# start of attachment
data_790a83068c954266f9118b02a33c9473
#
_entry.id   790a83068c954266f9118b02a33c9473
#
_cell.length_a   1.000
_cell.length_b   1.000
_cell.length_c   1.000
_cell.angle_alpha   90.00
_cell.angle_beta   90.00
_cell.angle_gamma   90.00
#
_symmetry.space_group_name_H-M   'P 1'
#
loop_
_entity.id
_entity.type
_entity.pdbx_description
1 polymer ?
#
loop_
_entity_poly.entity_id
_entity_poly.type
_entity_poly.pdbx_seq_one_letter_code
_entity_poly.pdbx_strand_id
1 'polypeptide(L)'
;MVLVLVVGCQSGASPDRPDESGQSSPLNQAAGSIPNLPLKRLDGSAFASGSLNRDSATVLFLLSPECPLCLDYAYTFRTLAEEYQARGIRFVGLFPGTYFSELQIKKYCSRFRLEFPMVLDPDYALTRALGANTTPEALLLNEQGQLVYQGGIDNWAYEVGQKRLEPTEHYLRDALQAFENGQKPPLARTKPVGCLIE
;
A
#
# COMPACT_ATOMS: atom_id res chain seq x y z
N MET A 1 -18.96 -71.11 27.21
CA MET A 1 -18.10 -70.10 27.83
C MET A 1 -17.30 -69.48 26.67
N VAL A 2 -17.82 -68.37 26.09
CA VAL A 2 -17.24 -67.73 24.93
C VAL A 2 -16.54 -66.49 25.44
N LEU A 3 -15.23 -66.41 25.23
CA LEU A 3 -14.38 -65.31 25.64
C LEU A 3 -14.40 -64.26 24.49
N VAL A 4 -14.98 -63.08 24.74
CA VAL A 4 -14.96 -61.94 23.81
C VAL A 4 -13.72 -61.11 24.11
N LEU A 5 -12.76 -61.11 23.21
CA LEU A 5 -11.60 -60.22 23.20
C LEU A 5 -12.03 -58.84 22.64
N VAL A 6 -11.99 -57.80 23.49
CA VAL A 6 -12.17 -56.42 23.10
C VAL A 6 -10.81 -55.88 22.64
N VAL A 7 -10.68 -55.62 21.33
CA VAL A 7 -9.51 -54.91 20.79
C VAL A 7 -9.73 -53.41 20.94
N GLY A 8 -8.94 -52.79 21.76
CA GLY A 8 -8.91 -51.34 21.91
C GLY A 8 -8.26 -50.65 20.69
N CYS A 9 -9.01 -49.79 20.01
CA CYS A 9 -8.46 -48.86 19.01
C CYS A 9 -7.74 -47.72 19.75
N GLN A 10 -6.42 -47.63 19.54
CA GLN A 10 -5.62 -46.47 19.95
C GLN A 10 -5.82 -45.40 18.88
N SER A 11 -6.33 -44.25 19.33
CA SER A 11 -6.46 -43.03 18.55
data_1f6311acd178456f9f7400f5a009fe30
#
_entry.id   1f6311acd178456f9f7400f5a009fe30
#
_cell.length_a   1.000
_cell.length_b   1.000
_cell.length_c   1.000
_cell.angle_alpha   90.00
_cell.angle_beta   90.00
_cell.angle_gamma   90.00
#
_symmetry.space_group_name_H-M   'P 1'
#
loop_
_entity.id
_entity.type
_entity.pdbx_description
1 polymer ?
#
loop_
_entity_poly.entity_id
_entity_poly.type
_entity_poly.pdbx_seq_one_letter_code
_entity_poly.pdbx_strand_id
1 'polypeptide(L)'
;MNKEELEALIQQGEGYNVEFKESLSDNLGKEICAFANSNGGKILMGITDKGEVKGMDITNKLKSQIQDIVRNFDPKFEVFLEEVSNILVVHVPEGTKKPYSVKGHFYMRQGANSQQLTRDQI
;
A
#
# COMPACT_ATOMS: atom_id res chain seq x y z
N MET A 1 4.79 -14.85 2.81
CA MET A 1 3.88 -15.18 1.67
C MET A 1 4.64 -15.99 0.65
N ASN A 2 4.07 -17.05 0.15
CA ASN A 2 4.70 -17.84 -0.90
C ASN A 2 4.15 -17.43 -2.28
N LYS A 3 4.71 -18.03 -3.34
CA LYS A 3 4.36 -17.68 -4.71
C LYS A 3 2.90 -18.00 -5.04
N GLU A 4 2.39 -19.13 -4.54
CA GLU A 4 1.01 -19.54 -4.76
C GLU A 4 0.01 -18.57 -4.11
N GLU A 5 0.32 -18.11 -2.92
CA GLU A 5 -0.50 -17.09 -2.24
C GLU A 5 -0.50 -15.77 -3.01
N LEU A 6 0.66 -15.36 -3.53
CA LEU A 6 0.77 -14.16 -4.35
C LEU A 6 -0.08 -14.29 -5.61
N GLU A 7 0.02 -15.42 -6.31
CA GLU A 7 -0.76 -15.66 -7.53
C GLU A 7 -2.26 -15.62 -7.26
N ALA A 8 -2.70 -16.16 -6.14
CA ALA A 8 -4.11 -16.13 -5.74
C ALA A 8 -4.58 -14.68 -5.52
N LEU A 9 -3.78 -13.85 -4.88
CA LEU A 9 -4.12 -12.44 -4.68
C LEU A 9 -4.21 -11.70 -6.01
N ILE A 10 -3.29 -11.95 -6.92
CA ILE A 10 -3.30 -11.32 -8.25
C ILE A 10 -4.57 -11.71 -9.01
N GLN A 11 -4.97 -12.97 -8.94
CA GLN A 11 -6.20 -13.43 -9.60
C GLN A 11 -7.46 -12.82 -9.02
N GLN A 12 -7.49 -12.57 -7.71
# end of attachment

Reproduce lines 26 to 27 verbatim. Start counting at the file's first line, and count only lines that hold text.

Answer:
;MVLVLVVGCQSGASPDRPDESGQSSPLNQAAGSIPNLPLKRLDGSAFASGSLNRDSATVLFLLSPECPLCLDYAYTFRTLAEEYQARGIRFVGLFPGTYFSELQIKKYCSRFRLEFPMVLDPDYALTRALGANTTPEALLLNEQGQLVYQGGIDNWAYEVGQKRLEPTEHYLRDALQAFENGQKPPLARTKPVGCLIE
;